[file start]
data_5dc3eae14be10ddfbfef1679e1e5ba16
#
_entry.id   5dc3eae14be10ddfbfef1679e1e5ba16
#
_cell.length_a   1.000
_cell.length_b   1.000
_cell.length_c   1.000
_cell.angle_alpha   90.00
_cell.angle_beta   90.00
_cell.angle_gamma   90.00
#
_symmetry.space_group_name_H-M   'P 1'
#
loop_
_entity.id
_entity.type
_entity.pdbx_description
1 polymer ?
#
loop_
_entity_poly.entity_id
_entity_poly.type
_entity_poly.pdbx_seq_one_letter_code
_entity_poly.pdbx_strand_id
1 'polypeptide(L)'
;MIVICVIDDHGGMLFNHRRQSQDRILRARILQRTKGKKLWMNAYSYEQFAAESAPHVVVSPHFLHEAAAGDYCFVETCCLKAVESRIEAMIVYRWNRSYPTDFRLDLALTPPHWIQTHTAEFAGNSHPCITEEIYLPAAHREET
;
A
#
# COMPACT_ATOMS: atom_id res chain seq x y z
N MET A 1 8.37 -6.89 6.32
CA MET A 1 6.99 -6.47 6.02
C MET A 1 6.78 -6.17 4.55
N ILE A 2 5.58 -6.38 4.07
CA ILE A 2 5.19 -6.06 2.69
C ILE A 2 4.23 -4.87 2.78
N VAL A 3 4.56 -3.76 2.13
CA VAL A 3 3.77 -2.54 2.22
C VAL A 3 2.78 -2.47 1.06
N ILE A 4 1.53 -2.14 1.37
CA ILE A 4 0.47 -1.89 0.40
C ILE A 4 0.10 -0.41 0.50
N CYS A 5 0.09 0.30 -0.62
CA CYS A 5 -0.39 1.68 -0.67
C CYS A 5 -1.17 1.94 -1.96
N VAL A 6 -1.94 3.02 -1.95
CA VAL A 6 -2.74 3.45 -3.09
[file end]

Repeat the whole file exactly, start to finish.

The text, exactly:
data_5dc3eae14be10ddfbfef1679e1e5ba16
#
_entry.id   5dc3eae14be10ddfbfef1679e1e5ba16
#
_cell.length_a   1.000
_cell.length_b   1.000
_cell.length_c   1.000
_cell.angle_alpha   90.00
_cell.angle_beta   90.00
_cell.angle_gamma   90.00
#
_symmetry.space_group_name_H-M   'P 1'
#
loop_
_entity.id
_entity.type
_entity.pdbx_description
1 polymer ?
#
loop_
_entity_poly.entity_id
_entity_poly.type
_entity_poly.pdbx_seq_one_letter_code
_entity_poly.pdbx_strand_id
1 'polypeptide(L)'
;MIVICVIDDHGGMLFNHRRQSQDRILRARILQRTKGKKLWMNAYSYEQFAAESAPHVVVSPHFLHEAAAGDYCFVETCCLKAVESRIEAMIVYRWNRSYPTDFRLDLALTPPHWIQTHTAEFAGNSHPCITEEIYLPAAHREET
;
A
#
# COMPACT_ATOMS: atom_id res chain seq x y z
N MET A 1 8.37 -6.89 6.32
CA MET A 1 6.99 -6.47 6.02
C MET A 1 6.78 -6.17 4.55
N ILE A 2 5.58 -6.38 4.07
CA ILE A 2 5.19 -6.06 2.69
C ILE A 2 4.23 -4.87 2.78
N VAL A 3 4.56 -3.76 2.13
CA VAL A 3 3.77 -2.54 2.22
C VAL A 3 2.78 -2.47 1.06
N ILE A 4 1.53 -2.14 1.37
CA ILE A 4 0.47 -1.89 0.40
C ILE A 4 0.10 -0.41 0.50
N CYS A 5 0.09 0.30 -0.62
CA CYS A 5 -0.39 1.68 -0.67
C CYS A 5 -1.17 1.94 -1.96
N VAL A 6 -1.94 3.02 -1.95
CA VAL A 6 -2.74 3.45 -3.09